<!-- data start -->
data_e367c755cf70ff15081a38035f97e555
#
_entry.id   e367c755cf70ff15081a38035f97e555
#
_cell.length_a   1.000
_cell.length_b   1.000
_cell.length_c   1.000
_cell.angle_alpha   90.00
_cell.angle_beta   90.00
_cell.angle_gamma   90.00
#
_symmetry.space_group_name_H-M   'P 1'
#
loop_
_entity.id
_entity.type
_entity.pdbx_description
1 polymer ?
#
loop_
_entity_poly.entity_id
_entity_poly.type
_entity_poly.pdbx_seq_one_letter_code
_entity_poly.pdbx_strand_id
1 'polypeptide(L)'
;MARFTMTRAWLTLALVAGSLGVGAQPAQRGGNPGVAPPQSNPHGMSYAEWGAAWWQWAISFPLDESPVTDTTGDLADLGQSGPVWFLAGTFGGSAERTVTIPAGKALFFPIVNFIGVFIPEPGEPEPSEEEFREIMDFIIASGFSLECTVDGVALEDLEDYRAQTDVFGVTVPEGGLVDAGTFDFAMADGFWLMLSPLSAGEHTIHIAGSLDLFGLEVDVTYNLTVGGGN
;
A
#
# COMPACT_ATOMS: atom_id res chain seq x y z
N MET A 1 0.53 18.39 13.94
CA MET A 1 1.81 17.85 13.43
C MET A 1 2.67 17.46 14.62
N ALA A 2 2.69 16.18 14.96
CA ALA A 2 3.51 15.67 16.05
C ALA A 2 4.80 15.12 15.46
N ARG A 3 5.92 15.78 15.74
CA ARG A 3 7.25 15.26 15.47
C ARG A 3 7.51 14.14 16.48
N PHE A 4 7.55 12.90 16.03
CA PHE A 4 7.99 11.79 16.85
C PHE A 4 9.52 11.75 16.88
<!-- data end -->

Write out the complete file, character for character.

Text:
data_e367c755cf70ff15081a38035f97e555
#
_entry.id   e367c755cf70ff15081a38035f97e555
#
_cell.length_a   1.000
_cell.length_b   1.000
_cell.length_c   1.000
_cell.angle_alpha   90.00
_cell.angle_beta   90.00
_cell.angle_gamma   90.00
#
_symmetry.space_group_name_H-M   'P 1'
#
loop_
_entity.id
_entity.type
_entity.pdbx_description
1 polymer ?
#
loop_
_entity_poly.entity_id
_entity_poly.type
_entity_poly.pdbx_seq_one_letter_code
_entity_poly.pdbx_strand_id
1 'polypeptide(L)'
;MARFTMTRAWLTLALVAGSLGVGAQPAQRGGNPGVAPPQSNPHGMSYAEWGAAWWQWAISFPLDESPVTDTTGDLADLGQSGPVWFLAGTFGGSAERTVTIPAGKALFFPIVNFIGVFIPEPGEPEPSEEEFREIMDFIIASGFSLECTVDGVALEDLEDYRAQTDVFGVTVPEGGLVDAGTFDFAMADGFWLMLSPLSAGEHTIHIAGSLDLFGLEVDVTYNLTVGGGN
;
A
#
# COMPACT_ATOMS: atom_id res chain seq x y z
N MET A 1 0.53 18.39 13.94
CA MET A 1 1.81 17.85 13.43
C MET A 1 2.67 17.46 14.62
N ALA A 2 2.69 16.18 14.96
CA ALA A 2 3.51 15.67 16.05
C ALA A 2 4.80 15.12 15.46
N ARG A 3 5.92 15.78 15.74
CA ARG A 3 7.25 15.26 15.47
C ARG A 3 7.51 14.14 16.48
N PHE A 4 7.55 12.90 16.03
CA PHE A 4 7.99 11.79 16.85
C PHE A 4 9.52 11.75 16.88